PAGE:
Groundwater storage depletion from GRACE using forward modeling
Filtered GWD rates (GWDa) were calculated using constrained forward modeling based on filtered GRACE TWS changes minus filtered SMS changes from GLDAS-1 Noah. GWDa rates with a mean of 1.9 cm/a represent what GRACE can see after low-pass filtering for removing high-frequency noise (Fig. 3c). Therefore, directly using GWDa rates from GRACE would result in significantly reduced GWD rates compared with the ‘realistic’ GWD rates (Fig. 3b). When the GWDa rates from GRACE and the filtered GWDs rates are the same (Fig. 3c), the forward modeling solution has converged and is terminated with the last updated GWDs rates taken as the resulting GWD rates using this approach.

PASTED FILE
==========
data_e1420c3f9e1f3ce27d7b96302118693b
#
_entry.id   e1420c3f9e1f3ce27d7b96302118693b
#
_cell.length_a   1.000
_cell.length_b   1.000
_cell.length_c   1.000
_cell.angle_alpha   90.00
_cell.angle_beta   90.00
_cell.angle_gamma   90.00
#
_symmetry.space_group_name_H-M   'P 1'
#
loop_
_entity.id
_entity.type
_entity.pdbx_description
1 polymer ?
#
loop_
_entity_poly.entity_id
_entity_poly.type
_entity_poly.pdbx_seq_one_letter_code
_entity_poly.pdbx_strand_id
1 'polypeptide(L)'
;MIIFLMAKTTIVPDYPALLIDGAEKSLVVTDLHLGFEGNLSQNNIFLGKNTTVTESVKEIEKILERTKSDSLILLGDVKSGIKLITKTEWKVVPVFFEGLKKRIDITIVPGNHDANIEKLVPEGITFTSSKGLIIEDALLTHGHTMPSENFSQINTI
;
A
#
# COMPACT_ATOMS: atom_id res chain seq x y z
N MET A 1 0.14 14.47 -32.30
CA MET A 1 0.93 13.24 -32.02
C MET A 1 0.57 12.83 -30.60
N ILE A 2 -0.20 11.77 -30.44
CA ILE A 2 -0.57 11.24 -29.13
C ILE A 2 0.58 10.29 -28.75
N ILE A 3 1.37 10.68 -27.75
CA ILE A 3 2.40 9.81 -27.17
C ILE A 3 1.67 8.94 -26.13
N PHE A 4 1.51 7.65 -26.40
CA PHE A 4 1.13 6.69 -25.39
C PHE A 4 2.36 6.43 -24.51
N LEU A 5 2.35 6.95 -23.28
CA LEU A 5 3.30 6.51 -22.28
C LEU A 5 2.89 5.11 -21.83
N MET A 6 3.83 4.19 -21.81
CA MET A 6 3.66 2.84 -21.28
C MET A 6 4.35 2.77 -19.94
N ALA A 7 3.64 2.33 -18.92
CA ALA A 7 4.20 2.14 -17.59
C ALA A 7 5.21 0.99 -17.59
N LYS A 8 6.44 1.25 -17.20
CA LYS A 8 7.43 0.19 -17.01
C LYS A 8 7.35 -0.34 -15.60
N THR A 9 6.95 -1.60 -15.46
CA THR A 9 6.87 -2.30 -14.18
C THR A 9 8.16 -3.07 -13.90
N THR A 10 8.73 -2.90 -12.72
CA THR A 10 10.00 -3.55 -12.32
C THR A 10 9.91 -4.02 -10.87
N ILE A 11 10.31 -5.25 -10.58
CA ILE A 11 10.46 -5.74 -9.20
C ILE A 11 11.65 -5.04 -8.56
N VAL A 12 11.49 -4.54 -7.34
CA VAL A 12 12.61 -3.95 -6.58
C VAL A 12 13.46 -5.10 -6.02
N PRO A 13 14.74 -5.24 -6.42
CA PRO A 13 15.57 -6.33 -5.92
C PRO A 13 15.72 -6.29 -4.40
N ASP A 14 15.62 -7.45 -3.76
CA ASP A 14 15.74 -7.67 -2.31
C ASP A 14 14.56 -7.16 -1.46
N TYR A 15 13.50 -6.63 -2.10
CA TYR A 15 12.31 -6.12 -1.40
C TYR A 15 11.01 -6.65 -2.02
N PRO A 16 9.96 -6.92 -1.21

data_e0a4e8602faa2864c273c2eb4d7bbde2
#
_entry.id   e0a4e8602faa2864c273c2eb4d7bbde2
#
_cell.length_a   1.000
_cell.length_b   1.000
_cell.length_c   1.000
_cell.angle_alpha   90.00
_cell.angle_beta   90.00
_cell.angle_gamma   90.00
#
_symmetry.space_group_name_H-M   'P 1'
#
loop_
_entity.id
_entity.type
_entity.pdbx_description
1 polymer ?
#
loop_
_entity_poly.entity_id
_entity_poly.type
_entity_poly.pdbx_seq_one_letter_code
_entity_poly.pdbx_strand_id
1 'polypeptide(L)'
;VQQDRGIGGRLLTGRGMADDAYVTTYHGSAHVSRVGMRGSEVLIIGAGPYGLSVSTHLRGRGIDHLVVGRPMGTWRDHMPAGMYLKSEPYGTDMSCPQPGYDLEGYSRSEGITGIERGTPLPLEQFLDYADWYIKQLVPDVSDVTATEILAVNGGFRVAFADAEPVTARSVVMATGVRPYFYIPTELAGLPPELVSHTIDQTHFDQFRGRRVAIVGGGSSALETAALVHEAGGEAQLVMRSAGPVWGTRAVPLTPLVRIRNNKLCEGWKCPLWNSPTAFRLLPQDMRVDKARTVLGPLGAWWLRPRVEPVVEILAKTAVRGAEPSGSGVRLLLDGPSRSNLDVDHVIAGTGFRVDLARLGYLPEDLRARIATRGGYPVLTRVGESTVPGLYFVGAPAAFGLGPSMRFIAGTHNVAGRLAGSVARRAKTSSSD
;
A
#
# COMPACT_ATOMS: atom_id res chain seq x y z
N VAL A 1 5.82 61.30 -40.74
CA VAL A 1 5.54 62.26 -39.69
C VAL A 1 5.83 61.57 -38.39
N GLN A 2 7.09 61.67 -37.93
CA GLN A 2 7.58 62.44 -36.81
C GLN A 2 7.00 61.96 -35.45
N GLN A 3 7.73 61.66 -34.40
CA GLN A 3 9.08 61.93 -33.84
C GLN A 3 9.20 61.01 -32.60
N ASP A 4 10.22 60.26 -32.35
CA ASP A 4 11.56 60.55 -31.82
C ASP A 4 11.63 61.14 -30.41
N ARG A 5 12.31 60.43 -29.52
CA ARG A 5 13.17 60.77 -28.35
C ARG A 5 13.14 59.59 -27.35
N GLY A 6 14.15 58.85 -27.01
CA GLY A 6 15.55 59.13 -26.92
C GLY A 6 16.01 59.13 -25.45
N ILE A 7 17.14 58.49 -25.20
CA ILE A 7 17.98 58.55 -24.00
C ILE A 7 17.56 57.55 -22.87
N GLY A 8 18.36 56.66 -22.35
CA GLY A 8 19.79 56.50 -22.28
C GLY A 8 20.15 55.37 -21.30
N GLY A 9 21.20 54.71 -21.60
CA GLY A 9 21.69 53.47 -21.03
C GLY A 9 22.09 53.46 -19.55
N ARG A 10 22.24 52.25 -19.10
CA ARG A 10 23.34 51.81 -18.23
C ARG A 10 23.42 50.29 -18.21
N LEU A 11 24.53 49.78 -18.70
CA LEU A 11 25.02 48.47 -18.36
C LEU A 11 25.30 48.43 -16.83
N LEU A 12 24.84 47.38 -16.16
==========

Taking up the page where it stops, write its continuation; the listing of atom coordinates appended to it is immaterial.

Interannual variability in surface water is assumed to be negligible in the calculation of GWDa, which has also been assumed in previous studies for this region16,21 and demonstrated by WGHM in our study (see Supporting Information 3 and Fig. S17). In addition, both globally (Fig. 2c) and regionally (Fig. S18b) constrained forward modeling resulted in a reasonable distribution of GWD compared with the GWD pattern from PCR-GLOBWB. However, constrained forward modeling generated lower regionally averaged GWD rates (3.1 cm/a for globally constrained and 3.1 cm/a for regionally constrained) than the GWD rate of 6.7 cm/a from PCR-GLOBWB. Locally constrained forward modeling, again, resulted in an unrealistic spatial pattern and magnitude of spatially averaged GWD rates (not shown) due to the assumption of GWD restricted to the three-state region.